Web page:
Friday, November 13, 2015

Top 50 movies: 46-50

46. The Wizard of Oz
Year: 1939
Country: USA
Language: English
Director: Victor Fleming

One of those magical childhood movies that you go back and revisit later in life, hoping it holds up after the years, and find that it's better than you ever thought it was. Oz is a wonderfully realized place full of magic, mystery, impeccable sets and makeup, a wonderful star turn from Judy Garland, and maybe the greatest villain in movie history. I was floored on my last viewing by how transported I was by this movie. There's not a ton to say about it, since it's probably one of the most written about, studied, beloved movies in cinema history. I've seen it countless times since I was a kid and yet it still holds magic and wonder for me.

47. Fantasia
Year: 1940
Country: USA
Language: English
Director: multiple listed directors

A movie that I always wanted to see as a kid but was told I wouldn't like it, it was just animation with classical music and not a standard Disney story or anything. I thought that sounded great but I still wasn't able to see it until this year, at the age of 32. It was even better than I could've imagined. It's like the best ballet you could ever dream up. The animation tied to the music so much that they become of a single piece. I could actually do without the introductions by the music conductor. Each section needs some sort of break between them, but I would've been fine with a fade to black, moment of blank screen, and fade up into a new section. Regardless, the movie is gorgeous to look at and, like The Wizard of Oz, a transportational viewing experience. Except the places we're taken in Fantasia are even more fantastical and amazing than Oz.

48. Talk to Her
Year: 2002
Country: Spain
Language: Spanish
Director: Pedro Almodovar

The newest addition to my top list, and the best movie I watched on my 20 movie world cinema quest, is this Spanish masterpiece from Pedro Almodovar, a writer/director I already admired even if I hadn't quite loved his movies yet. This story, of two relationships of very different types, gets us to identify and relate to these four people in surprising ways. The turn of the plot comes as such a shock that we cannot believe it, just as we wouldn't if it happened in real life. But Almodovar never cheated, it's not a twist in the regular movie sense. It's kind of a twist in the way that life twists us. I can't quite get over just how much life is in this movie. That was the theme that kept coming up to me. Even side characters are so precisely written that one doctor has just one small scene and he felt like a fully formed character. It also never hurts when a filmmaker gives us dick and poop jokes in addition to the craziest, funniest, wildest movie-within-a-movie I've ever seen.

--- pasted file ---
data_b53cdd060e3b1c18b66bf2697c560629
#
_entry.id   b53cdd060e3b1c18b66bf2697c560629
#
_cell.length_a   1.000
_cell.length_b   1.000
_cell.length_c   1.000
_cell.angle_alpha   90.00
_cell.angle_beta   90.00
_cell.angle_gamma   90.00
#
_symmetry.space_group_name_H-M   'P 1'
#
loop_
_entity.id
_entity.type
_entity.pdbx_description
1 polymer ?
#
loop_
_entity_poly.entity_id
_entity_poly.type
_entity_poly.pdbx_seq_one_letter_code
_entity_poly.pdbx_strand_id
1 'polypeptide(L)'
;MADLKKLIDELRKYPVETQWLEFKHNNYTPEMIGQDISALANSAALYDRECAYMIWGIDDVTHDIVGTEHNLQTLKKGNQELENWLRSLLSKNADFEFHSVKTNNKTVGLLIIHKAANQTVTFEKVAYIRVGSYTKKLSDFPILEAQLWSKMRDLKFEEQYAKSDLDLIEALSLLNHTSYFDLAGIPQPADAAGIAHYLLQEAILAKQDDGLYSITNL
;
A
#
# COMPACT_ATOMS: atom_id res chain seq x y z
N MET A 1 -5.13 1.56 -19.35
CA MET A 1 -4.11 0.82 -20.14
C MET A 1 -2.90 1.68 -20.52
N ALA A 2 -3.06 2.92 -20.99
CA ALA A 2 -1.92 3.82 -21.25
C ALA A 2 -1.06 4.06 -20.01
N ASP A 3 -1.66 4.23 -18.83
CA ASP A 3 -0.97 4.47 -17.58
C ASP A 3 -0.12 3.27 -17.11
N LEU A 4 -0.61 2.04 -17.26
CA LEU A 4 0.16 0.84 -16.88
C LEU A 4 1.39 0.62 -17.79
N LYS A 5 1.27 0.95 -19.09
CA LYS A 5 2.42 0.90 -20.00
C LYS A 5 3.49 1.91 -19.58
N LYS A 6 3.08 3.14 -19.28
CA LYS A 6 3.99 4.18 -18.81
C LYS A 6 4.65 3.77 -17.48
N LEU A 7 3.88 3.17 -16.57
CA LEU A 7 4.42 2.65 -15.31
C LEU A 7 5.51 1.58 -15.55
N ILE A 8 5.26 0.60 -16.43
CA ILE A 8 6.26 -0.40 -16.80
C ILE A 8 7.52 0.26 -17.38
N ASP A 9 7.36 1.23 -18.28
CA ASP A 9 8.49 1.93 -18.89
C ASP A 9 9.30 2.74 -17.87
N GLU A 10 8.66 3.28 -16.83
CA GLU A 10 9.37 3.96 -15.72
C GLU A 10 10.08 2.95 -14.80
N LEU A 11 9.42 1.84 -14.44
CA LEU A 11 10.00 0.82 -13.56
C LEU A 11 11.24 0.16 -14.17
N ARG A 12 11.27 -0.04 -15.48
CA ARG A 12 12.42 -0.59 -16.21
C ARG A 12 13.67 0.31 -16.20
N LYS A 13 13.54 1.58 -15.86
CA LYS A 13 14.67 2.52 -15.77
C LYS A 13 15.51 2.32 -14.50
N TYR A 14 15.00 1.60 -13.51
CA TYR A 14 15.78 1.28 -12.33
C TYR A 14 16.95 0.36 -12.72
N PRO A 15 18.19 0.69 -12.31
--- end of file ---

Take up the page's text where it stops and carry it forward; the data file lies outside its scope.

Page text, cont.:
49. Ratatouille
Year: 2007
Country: USA
Language: English
Director: Brad Bird

The first thing I wanted to do when leaving the theater after seeing Ratatouille on opening day was cook. Cooking is one of the great joys of my life, and it is one of the great joys for Remy the rat too. Re-watching this movie so many times, I'm actually a little bored by the opening 20 minutes or so, until Remy gets to Paris. From then on the movie is perfect. It's hilarious, heartbreaking, romantic, and filled with a love of life and food. Peter O'Toole's performance as the food critic Anton Ego is the movie's key, I think. When presented with the title dish, vegetable peasant food thought unworthy of the high end restaurant in which it's being served, he is raced back to childhood and the comfort and love he felt when his mother made him the dish. Then he follows with one of my favorite monologues in movies, about the relationship between art and art criticism. Heady stuff to put in a "kids movie" but that's because Pixar isn't trying to make movies just for kids, they're trying to make good movies period.

And this movie just beat out Brad Bird's other masterpiece, The Incredibles, and both are just slightly better than his first brilliant movie, The Iron Giant.

50. Taste of Cherry
Year: 1997
Country: Iran
Language: Farsi/Persian
Director: Abbas Kiarostami

One I just recently watched during my world cinema quest, Abbas Kiarostami's Taste of Cherry is a fascinating and affecting movie. It has stayed in my brain since I first watched it, with its simplicity, empathy, and emotional power. The plot, that of a man trying to find people to assist him in his suicide, sounds depressing as hell, but it's really not. We never know why he wants to commit suicide, but Kiarostami subtly shows us the character's isolation. And feeling alone is why everyone who commits suicide does, they feel alone. If they weren't alone they'd have something to live for. It's an interesting take that this man wants help with his death, and I think that's the key to the movie. This man is reaching out for connection, looking for someone to help him, yet, naturally, when he finds connection is when there's some doubt to his plan. He picks up 3 passengers, of 3 ethnicities, throughout the movie, and when the third tries to convince him not to do it, he does so through connecting with our protagonist. And that's why when the camera fades to black as he's lying in the grave he's already dug, with us ignorant of whether or not he took the overdose of pills he planned on taking, I was filled with hope and positivity in this life affirming masterpiece that is sadly still the only Iranian movie I've seen.

Don't forget to check out Clint's list over at Guy with a Movie Blog too! Next week, our top 10 directors.

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